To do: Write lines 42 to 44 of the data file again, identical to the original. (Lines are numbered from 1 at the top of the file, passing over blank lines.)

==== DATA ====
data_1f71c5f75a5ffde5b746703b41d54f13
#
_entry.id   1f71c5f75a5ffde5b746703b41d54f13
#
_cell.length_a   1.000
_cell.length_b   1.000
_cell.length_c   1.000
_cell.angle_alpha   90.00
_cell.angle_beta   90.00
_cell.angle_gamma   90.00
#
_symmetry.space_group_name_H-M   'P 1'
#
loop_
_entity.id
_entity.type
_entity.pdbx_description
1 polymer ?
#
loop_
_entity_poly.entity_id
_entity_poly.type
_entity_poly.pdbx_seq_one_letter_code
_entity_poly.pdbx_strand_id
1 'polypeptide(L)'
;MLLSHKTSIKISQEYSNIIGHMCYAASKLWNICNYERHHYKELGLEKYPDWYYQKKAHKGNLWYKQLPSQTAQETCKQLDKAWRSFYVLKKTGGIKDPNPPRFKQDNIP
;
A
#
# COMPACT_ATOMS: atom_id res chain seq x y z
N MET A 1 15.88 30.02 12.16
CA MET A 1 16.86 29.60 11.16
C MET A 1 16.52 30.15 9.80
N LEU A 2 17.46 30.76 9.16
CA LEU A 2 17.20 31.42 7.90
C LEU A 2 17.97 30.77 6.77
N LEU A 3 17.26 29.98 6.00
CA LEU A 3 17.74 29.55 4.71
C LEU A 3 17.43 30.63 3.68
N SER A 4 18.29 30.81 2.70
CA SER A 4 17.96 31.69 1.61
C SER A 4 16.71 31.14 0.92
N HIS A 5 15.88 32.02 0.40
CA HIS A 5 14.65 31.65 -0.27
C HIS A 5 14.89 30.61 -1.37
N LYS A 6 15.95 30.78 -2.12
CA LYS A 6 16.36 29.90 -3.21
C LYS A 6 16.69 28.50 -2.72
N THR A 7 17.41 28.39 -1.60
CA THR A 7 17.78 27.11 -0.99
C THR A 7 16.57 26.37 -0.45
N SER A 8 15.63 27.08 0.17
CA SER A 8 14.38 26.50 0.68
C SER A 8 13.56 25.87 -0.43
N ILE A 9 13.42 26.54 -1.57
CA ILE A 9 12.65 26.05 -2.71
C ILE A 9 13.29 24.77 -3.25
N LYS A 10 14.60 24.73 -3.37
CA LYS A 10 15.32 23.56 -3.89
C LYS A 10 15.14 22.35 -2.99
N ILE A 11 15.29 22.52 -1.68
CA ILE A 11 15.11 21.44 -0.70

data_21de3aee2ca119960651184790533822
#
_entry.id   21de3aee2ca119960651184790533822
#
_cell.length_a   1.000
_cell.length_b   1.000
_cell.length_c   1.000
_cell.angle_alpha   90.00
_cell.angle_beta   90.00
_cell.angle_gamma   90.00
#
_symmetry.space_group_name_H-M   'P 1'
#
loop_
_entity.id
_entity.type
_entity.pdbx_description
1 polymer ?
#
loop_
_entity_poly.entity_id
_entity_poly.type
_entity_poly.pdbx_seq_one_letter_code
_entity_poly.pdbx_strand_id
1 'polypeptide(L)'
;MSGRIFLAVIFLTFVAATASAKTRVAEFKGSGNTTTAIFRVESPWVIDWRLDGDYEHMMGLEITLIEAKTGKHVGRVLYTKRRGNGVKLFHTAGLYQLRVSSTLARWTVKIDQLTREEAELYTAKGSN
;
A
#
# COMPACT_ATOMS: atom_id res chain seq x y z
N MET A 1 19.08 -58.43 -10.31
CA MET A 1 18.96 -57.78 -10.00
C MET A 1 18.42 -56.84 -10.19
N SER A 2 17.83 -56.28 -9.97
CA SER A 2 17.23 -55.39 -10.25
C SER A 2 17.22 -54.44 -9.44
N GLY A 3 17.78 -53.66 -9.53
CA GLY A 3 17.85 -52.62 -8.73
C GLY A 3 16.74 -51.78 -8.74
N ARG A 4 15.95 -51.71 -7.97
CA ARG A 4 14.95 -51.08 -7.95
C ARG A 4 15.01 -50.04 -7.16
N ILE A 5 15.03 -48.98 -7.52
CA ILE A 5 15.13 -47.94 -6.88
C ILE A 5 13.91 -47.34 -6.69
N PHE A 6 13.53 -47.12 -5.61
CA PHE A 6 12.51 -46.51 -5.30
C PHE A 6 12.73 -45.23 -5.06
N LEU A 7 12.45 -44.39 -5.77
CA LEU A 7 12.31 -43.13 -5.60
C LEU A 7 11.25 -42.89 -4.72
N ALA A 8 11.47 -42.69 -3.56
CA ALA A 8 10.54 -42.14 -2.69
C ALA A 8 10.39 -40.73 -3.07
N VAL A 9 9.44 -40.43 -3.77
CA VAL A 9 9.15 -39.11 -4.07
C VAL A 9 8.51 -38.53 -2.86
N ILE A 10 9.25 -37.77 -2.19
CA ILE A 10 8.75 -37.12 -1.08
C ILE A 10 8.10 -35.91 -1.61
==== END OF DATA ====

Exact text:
C SER A 4 16.71 31.14 0.92
N HIS A 5 15.88 32.02 0.40
CA HIS A 5 14.65 31.65 -0.27